How Many Vessels In Umbilical Cord
It’s not a pretty sight when you cut open an umbilical cord, but it doesn’t have to be that way. When your doctor or midwife cuts into your belly at birth to deliver your new baby, she’ll find three things: a thin-walled bag containing all of the baby’s organs, a network of blood vessels called the umbilical cord, and amniotic fluid surrounding the baby. You may also notice some mucus in the opening between the fetal head and the end of the cord. This is known as “meconium,” which means the baby has recently expelled its first bowel movement.
Your baby is attached by a long section of cord — about 18 feet (5.5 meters) in length — that runs through the vaginal canal and out of the body just below the pubic bone. Your doctor will cut this cord right after you leave the hospital, and then tie off each end so that no blood can flow through them. That’s because there are only three vessels running through the cord: two arteries and one vein. The artery carries deoxygenated blood away from the heart and toward the lungs. Once the blood gets there, the oxygen starts to break down into carbon dioxide, and the process begins again. Oxygenated blood returns back to the heart via the vein.
This arrangement allows for the fact that mothers need less blood than they do energy to push their babies out of the womb. It also explains why your newborn has such a low pulse rate — typically around 60 beats per minute. A lower heart rate helps keep the blood circulating throughout the body while the brain develops.
Once the cord is snipped and the baby emerges, the next step is to clamp off both ends of the cord with clamps. Clamping the cord prevents any more blood from flowing through it. Then, the nurse puts pressure on the umbilical cord with her hands, which squeezes the blood within it until it drains out of the vessels and into the larger circulation system.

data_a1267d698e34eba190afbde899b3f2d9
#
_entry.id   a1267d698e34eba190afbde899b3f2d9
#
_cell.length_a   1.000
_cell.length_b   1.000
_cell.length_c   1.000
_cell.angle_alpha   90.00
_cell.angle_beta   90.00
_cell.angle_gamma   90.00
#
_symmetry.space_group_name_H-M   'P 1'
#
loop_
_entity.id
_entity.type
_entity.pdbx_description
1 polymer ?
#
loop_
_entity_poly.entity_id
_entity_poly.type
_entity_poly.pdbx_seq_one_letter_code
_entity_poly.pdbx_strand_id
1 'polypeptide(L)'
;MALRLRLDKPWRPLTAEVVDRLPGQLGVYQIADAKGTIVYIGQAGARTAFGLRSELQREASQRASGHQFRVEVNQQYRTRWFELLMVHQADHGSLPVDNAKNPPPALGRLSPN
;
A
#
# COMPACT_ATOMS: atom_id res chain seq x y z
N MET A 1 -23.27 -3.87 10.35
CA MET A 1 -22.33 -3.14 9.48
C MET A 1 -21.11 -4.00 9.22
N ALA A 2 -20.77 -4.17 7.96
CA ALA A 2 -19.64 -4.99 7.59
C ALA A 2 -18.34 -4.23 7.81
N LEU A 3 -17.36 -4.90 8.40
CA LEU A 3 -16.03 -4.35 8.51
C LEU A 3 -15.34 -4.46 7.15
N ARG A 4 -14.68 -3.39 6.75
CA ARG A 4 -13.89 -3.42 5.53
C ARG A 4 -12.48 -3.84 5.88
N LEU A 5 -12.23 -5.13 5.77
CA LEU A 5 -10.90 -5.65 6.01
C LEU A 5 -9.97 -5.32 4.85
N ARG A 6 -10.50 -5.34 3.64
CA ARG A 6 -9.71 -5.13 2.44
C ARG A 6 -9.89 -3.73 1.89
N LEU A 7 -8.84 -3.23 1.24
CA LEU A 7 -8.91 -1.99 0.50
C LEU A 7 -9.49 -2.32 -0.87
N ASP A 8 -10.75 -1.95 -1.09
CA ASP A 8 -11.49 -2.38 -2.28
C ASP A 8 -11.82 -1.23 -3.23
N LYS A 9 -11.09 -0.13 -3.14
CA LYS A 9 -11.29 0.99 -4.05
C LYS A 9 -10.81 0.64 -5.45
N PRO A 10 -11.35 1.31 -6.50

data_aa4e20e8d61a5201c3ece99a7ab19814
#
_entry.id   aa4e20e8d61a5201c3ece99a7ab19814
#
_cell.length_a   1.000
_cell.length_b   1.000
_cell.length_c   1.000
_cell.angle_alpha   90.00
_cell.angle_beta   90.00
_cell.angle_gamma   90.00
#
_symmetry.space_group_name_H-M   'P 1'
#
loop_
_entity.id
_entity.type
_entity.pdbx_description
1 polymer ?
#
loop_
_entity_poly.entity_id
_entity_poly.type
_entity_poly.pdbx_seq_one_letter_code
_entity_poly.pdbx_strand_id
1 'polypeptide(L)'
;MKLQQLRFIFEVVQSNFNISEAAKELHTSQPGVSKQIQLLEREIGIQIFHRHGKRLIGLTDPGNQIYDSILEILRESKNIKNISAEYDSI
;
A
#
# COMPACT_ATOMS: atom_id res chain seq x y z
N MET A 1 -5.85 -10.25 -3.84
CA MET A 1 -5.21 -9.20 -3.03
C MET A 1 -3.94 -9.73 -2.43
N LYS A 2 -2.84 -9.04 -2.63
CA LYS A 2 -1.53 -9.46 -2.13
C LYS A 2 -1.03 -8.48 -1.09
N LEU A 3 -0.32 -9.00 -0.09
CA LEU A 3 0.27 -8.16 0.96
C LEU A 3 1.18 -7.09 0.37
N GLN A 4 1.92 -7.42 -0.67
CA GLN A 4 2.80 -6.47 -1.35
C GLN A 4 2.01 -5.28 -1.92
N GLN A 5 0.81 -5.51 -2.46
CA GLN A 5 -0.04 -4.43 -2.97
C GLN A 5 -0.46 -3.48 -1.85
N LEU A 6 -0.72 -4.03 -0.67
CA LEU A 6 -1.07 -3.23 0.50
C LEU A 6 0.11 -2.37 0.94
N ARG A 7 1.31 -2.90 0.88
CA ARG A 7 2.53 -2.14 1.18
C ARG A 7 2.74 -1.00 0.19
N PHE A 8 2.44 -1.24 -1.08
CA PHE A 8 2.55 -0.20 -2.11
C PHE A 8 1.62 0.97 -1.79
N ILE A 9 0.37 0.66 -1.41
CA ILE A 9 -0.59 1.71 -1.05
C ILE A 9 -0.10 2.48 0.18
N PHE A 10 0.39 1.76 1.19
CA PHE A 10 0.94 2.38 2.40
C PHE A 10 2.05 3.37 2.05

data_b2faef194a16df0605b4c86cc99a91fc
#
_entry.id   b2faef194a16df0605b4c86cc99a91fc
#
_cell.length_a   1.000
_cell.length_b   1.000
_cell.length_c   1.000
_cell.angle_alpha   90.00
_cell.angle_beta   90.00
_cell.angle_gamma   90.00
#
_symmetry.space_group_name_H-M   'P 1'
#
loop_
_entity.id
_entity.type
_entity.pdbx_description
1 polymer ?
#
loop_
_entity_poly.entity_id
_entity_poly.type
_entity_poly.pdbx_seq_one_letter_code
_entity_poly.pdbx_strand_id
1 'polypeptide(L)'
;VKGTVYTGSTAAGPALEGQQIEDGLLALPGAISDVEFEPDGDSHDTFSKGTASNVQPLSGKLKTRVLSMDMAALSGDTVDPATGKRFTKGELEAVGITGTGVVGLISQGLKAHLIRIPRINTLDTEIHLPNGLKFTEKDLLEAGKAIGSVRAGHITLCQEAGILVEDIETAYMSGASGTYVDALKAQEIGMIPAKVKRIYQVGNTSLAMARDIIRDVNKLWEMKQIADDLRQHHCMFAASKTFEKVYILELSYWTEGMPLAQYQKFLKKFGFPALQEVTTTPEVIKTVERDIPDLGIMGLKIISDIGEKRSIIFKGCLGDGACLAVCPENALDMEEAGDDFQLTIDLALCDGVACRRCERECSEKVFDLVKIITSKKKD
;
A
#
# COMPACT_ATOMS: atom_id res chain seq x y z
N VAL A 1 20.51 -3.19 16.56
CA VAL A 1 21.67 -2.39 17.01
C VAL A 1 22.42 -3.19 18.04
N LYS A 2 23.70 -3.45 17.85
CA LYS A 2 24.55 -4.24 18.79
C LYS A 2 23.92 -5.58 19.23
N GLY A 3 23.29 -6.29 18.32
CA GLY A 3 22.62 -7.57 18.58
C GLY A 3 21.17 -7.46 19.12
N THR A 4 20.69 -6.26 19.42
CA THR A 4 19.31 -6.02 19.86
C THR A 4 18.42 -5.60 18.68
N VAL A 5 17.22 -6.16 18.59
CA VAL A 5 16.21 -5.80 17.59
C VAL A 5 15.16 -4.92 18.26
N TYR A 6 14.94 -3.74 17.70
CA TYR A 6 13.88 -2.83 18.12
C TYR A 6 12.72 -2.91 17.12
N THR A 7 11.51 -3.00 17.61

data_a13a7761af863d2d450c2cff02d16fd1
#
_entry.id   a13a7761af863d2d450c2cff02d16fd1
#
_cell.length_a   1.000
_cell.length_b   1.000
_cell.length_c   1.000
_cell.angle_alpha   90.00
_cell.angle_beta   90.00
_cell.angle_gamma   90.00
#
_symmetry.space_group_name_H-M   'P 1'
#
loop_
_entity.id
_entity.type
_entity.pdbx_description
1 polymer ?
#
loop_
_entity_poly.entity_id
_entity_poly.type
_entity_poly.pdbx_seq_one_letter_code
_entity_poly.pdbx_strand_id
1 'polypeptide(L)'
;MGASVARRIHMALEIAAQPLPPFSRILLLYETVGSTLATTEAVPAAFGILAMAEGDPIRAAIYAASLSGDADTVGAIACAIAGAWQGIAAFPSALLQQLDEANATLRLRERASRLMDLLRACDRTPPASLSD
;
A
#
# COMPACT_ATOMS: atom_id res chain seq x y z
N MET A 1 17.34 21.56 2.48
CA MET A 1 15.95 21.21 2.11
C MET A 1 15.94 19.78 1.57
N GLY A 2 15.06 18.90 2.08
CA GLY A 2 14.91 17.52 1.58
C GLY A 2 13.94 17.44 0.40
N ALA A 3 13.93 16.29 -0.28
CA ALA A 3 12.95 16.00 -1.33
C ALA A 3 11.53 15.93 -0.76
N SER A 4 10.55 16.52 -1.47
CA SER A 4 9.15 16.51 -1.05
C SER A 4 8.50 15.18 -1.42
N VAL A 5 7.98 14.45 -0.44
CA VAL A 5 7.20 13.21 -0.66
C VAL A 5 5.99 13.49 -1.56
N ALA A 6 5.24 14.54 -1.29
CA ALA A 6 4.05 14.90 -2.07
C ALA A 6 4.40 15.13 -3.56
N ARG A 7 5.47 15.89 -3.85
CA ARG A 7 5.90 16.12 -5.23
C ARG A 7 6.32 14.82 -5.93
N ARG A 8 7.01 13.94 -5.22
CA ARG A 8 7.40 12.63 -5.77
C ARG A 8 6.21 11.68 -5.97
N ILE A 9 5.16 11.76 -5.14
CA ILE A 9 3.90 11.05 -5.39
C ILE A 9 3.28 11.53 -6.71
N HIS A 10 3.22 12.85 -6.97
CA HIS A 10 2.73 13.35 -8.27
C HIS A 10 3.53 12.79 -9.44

Next up we’ll take a look at what happens during labor once the blood stops flowing through the umbilical cord.
When the Newborn Is Ready For Action
While the infant’s heart rate slows down, the uterus contracts to expel the fetus from the body. After birth, the nurse removes the clamps and ties off the remaining segment of the umbilical cord. She then cuts the stump to prevent infection. Within a few days, the skin will begin to form over the wound. As time goes on, you’ll probably get used to wearing something under the bandage to catch any fluids leaking through the hole left where the umbilicus was.
As soon as the umbilical cord falls off, the baby takes his place in the world. He immediately tries to latch onto anything he sees, including his mother’s breast and even other people’s fingers. Breastfeeding is the natural solution for feeding newborn infants, though most breastfeeding mothers don’t realize it at the time. Babies who aren’t fed directly with the mother’s milk lose weight quickly, and they’re often irritable and cranky. If your baby isn’t nursing well, consult your pediatrician or lactation consultant for help figuring out how to feed him.
After feeding, the baby usually sleeps for several hours before getting up and trying to crawl. Crawling is another instinctive behavior that ensures survival among humans. By moving forward, the child essentially moves further away from the danger that caused the parent to go into labor. While crawling, the baby uses his palms and knees instead of pushing off with his arms like adults do.
Newborns should sleep about 20 hours a day, and they tend to wake up frequently during the night to urinate. They spend the rest of the time sucking, sleeping or crying. Crying provides important emotional relief for many parents. But if your baby seems distressed for no apparent reason, call your doctor or local health department. There could be something wrong.
Now that you know about the different types of vessels in an umbilical cord, let’s move on to the last chapter of our book, where we talk about pregnancy tests.
Pregnancy Test FAQ
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